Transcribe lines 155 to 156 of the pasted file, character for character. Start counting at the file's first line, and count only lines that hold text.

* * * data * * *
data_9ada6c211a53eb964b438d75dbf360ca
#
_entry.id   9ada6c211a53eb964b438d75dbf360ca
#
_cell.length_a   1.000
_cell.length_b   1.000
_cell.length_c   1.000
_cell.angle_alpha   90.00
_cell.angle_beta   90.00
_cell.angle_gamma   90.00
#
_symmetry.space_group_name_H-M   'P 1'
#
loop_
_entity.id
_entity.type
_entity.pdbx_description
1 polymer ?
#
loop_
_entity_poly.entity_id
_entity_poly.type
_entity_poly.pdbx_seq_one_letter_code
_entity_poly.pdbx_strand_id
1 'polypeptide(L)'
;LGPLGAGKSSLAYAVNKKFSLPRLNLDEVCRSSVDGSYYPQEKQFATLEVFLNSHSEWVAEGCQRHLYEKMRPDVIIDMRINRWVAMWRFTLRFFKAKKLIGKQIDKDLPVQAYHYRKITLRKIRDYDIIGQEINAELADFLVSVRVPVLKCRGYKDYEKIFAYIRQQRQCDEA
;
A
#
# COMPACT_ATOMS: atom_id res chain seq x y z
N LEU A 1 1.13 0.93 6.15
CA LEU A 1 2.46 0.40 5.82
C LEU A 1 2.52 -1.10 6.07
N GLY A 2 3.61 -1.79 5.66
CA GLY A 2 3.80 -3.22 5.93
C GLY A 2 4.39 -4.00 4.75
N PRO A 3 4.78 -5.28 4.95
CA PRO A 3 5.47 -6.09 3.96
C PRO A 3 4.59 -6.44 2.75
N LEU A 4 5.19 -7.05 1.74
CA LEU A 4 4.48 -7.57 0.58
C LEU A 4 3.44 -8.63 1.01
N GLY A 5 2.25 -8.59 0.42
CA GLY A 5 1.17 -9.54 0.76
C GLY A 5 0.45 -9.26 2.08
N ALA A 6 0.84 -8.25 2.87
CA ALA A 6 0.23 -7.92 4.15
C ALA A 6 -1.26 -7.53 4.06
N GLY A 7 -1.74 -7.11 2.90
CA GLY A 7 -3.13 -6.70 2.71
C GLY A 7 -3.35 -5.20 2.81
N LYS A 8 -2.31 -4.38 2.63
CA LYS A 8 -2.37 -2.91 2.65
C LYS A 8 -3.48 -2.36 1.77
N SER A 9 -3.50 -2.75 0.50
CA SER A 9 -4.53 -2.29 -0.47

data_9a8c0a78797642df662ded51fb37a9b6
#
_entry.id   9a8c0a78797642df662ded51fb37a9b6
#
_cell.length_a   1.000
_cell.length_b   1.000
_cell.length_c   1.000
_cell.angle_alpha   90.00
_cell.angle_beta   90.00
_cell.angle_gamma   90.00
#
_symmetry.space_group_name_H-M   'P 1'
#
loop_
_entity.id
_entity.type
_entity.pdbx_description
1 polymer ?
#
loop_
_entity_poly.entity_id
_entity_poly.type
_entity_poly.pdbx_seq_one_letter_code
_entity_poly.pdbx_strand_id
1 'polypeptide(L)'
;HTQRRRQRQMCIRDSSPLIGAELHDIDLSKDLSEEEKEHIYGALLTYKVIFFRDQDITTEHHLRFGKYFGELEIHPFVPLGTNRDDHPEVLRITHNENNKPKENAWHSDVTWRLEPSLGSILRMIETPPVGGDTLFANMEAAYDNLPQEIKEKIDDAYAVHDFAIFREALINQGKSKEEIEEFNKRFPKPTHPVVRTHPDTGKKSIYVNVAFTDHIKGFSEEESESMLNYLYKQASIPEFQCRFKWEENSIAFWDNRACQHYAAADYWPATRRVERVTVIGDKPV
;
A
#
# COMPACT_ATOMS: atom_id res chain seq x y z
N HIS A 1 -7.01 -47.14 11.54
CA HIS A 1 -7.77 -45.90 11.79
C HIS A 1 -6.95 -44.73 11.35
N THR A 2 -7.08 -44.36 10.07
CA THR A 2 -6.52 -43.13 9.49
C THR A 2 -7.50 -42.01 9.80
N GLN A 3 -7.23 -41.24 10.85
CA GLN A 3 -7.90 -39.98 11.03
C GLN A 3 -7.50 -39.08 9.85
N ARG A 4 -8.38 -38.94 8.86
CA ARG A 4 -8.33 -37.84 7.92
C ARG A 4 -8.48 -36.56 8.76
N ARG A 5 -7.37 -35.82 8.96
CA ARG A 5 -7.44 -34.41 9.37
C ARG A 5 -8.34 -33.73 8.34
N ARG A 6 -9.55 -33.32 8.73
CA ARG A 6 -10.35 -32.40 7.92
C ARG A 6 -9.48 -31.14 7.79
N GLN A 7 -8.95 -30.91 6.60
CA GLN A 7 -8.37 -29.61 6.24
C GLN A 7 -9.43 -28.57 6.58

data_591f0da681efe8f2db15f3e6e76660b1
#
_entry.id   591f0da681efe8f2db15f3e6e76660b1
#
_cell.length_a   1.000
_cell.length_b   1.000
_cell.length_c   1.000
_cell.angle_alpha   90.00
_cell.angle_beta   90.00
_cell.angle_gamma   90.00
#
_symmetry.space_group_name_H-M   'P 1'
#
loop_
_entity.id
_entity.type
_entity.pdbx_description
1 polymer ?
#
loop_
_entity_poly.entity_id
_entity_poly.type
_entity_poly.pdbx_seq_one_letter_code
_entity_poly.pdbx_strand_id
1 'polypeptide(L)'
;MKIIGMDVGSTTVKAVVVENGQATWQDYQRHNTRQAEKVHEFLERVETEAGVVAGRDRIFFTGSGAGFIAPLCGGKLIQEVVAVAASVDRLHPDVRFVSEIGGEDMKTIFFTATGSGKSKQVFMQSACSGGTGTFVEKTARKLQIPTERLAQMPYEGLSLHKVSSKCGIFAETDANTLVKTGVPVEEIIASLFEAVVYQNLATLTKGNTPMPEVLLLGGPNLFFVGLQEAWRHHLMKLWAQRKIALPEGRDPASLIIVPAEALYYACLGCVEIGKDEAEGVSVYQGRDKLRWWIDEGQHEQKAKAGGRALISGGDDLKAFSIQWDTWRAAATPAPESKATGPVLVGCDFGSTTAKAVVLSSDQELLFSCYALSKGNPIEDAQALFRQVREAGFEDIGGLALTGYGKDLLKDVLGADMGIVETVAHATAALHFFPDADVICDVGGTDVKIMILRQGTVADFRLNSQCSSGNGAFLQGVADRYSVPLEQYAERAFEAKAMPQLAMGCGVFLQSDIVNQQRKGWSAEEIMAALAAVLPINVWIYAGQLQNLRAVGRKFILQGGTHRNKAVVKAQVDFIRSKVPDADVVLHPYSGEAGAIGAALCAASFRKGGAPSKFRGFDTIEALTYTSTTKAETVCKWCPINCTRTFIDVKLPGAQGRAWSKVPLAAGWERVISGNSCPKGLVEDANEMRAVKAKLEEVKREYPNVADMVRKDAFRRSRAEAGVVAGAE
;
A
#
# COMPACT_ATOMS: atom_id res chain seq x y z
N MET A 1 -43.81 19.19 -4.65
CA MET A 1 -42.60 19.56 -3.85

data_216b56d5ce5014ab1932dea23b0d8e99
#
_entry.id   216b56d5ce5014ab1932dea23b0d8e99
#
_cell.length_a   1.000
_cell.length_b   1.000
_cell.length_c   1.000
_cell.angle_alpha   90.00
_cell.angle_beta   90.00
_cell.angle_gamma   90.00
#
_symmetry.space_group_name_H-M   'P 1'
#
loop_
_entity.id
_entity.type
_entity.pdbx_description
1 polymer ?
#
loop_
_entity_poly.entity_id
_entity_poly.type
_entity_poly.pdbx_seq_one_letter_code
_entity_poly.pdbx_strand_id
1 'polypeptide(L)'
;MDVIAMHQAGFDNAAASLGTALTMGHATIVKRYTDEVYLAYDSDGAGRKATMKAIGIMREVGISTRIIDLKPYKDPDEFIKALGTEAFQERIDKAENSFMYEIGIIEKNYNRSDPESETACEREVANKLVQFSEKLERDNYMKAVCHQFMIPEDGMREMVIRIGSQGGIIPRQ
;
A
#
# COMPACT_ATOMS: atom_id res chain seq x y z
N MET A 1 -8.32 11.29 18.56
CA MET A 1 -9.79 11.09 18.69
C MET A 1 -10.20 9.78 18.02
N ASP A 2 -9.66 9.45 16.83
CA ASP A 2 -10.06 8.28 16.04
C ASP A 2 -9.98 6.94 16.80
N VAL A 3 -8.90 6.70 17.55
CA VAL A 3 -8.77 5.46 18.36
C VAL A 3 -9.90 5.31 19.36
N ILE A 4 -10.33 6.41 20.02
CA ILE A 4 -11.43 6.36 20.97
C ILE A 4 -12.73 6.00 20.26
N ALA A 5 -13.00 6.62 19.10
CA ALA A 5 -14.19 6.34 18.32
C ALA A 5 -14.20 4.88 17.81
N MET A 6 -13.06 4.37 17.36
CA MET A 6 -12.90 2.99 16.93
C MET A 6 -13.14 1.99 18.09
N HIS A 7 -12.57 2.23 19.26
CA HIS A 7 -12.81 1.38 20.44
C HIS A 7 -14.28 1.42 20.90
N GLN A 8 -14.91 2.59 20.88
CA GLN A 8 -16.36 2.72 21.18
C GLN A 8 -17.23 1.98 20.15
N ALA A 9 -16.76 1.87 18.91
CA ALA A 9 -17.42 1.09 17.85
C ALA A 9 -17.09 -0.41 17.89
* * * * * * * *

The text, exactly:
_entity.type
_entity.pdbx_description